- Failing to take account of the possibility that a beneficiary may die before the person making the Will. We provide guidance throughout the process of preparing your Will online so that you can minimise this risk.
- Changes which need to be made to the will. If these alterations are not signed and witnessed, the Will document can be invalidated. With the Islamic Wills subscription service, you can make unlimited edits to your personal details so that you don’t have to worry about costly fees when you need to update your Will. We also have a handy reminder service so that you don’t forget to review the document.
- Being unaware of the effect of marriage, separation or divorce on the Will. Our online guides and legal advisors can provide professional guidelines on how to deal with matters like this.
- Being unaware of the rules which exist to enable dependants to claim from the estate if they believe they are not adequately provided for. These rules mean that the provisions in the will could be overturned.
THE WILL MAKING PROCESS
1. APPOINT EXECUTOR(S)
You will need to find someone to ensure that your estate is divided up as specified in your will. This person is called the Executor or Executrix of the estate. This person must be someone in good health, of sound mind, honest, trustworthy, and of course a good Muslim. Find at least three people for this job. They should be younger and at least one of the selected people should be outside the family circle. This is so that if there is a family tragedy where members of the same family die together, at least someone else is present to execute the will.
2. SELECT TWO WITNESSES
Find two witnesses to your will. These are people who will witness the signing of the will so that in case there is any question that you wrote it after your death, you will have people to testify that you did indeed write this will and that you were in a sound state of mind when you did this.
Witnesses cannot be people entitled to inherit, so most family members are disqualified from this responsibility. The pool of witnesses has to be from friends and those who are not family members. This would also exclude extended family.
3. ISLAMIC GUIDANCE
We can provide you with advice on how your inheritance will be distributed Islamically based on the Quranic guidance and Prophetic example.
This means no cremation, no casket, proper Ghusl before burial, etc. It should also be mentioned that you want a Janaza prayer at a masjid as soon after your death as possible, and your body must be buried at a Muslim cemetery according to the Sunnah.
You can also put in a clause that you don't want an autopsy done on your body unless it is legally required. There are options in the UK for use of MRI scans to establish the cause of death and you can state this as a requirement in your will so that the Coroner can consider the viability of a non-intrusive autopsy.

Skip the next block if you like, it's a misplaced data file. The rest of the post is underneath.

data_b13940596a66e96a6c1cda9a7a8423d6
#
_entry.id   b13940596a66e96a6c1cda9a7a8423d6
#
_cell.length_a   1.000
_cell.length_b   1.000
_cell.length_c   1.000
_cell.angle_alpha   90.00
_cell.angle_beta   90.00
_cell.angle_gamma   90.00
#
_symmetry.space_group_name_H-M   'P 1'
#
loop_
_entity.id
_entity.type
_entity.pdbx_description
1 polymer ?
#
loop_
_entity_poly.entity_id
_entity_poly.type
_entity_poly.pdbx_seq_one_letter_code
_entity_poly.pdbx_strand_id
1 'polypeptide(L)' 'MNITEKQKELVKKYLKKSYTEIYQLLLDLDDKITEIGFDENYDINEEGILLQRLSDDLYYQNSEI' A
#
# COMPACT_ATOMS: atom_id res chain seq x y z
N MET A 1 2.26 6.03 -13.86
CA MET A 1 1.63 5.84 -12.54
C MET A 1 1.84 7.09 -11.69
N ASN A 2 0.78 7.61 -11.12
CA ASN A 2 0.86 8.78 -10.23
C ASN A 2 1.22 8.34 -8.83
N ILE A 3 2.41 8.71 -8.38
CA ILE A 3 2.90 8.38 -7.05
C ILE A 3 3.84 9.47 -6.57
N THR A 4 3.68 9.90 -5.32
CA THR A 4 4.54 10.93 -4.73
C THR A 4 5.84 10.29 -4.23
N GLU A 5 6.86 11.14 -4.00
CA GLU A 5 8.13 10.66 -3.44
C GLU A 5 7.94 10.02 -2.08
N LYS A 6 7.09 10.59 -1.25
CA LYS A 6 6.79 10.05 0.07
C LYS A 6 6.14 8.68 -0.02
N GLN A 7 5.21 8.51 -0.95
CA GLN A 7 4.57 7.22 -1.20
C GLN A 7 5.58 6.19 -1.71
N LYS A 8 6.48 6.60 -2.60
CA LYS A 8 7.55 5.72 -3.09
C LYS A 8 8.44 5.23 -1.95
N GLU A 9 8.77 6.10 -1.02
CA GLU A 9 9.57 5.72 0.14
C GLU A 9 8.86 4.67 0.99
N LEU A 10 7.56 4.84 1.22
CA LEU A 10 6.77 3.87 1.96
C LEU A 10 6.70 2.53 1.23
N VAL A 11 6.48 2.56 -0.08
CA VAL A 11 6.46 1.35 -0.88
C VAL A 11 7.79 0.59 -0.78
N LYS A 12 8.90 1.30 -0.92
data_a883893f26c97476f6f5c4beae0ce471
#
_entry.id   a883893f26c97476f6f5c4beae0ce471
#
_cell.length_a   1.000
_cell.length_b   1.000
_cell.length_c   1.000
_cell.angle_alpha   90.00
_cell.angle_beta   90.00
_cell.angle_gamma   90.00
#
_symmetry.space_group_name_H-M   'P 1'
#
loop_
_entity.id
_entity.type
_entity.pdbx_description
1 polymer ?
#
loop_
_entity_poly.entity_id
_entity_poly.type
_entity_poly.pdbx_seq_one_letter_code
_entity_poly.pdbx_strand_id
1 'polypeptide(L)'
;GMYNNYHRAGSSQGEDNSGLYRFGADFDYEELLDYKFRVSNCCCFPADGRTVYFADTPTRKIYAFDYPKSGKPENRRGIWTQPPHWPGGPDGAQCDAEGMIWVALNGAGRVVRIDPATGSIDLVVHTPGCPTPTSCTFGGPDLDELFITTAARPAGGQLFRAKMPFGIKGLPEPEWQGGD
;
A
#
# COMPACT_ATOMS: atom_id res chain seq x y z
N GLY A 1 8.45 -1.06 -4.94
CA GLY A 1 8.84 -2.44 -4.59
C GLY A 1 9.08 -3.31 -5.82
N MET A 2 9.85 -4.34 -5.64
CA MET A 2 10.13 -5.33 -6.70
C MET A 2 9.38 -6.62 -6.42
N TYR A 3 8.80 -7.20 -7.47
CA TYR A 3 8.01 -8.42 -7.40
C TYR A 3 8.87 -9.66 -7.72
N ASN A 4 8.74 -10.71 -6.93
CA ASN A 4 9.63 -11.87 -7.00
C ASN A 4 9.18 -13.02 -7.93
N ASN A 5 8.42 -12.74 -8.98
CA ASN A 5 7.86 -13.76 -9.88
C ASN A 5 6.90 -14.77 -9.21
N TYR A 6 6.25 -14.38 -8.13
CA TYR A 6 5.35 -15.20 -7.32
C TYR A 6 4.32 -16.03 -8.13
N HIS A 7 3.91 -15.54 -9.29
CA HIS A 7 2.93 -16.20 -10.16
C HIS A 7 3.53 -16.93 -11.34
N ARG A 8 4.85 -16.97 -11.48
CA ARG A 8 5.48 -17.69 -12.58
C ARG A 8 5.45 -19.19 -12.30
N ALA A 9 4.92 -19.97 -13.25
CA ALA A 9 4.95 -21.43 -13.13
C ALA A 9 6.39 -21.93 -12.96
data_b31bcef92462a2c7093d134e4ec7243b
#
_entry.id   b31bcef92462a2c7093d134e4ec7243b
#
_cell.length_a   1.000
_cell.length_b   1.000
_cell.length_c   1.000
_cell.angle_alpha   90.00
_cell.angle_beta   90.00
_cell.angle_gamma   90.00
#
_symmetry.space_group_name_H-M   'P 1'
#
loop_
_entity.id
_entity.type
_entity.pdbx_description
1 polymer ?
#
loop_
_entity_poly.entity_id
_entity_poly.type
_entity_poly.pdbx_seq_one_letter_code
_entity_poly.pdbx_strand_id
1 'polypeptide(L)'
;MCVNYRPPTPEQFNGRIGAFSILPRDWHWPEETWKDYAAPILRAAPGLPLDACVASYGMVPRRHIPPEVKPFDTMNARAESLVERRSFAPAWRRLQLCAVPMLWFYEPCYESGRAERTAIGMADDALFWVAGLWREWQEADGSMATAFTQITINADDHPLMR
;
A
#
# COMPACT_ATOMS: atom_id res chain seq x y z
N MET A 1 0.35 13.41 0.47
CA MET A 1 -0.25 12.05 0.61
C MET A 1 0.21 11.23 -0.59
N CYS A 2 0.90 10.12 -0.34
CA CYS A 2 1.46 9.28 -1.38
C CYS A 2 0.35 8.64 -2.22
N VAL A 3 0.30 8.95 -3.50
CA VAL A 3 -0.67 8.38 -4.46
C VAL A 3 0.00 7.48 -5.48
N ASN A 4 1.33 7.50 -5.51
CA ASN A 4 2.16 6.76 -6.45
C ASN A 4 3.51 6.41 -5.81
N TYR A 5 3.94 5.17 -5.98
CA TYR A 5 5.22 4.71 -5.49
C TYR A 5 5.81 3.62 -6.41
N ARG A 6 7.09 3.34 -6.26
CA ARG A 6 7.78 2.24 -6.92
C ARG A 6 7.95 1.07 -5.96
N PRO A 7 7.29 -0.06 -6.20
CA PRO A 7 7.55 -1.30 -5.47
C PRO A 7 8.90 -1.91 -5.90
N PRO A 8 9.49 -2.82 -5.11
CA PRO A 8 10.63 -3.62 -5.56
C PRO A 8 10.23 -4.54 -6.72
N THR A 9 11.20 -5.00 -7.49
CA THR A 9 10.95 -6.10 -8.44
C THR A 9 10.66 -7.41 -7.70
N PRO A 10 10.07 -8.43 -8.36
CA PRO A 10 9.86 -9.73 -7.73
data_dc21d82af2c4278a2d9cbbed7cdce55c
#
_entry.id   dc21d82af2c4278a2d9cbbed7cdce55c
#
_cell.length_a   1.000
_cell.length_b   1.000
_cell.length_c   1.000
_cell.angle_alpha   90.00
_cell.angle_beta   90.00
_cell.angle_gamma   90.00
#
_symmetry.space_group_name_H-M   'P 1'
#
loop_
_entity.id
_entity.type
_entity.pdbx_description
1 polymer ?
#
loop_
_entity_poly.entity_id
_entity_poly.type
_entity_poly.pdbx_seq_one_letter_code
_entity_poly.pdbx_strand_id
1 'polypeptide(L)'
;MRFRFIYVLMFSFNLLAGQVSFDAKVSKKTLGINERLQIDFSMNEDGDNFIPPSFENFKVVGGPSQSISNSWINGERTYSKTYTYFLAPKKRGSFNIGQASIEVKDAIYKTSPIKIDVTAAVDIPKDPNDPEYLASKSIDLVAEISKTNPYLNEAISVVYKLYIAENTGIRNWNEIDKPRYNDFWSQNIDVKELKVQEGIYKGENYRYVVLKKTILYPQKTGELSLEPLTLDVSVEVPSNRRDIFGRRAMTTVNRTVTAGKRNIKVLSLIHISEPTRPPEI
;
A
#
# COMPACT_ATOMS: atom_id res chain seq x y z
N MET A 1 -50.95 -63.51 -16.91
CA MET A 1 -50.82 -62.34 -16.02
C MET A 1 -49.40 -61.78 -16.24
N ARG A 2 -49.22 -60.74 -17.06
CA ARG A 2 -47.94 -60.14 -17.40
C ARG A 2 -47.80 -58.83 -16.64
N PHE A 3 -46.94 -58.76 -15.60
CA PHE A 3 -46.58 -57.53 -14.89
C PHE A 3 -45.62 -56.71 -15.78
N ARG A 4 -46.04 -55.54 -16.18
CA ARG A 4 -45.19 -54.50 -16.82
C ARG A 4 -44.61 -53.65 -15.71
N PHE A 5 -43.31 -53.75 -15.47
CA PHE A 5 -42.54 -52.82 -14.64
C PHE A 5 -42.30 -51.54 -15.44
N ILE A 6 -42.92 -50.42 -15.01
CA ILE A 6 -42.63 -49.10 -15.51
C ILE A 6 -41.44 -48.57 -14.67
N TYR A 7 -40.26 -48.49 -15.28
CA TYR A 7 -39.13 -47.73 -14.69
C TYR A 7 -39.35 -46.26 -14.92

4. THE GUARDIANSHIP OF YOUR CHILDREN
If you have children that are under 18 (the UK age of majority, then you have to appoint a guardian. In this case, state in your will that the executor must consult an Islamic scholar to decide who this person will be, as it depends on which of the qualified family members are alive and able to be guardians at the time.
5. ASSESS YOUR ESTATE VALUE
Your estate includes property, land (in the UK or abroad), cash, stocks and shares and valuables, for example, jewellery or memorabilia. The estate also includes any outstanding debts such as credit card debts, a mortgage or equity release. This also includes all gifts (money, property, assets) made up to seven years prior to death. These items should be noted in the will.
Remember to put aside some money for your burial costs which can cost in the region of £3000 in the UK.
If you wish to donate a part of your estate to an Islamic charity this can be included in the will. However, Islamically one should not donate more than one-third of the estate to charity.
Once you have done the above, you can start writing your will.
6. Step Six
Put the original copy of your will in a safety deposit box. Give copies of the will to its executors. Make sure the executors know in which bank, for instance, your safety deposit box is located. Check with the bank about the conditions of your executors accessing your safety deposit box in the case of death.
Add all the values together to get the total value of assets and gifts and take away any debts or liabilities. Although these are not values are not written into your will, they will give you an idea of your potential inheritance value.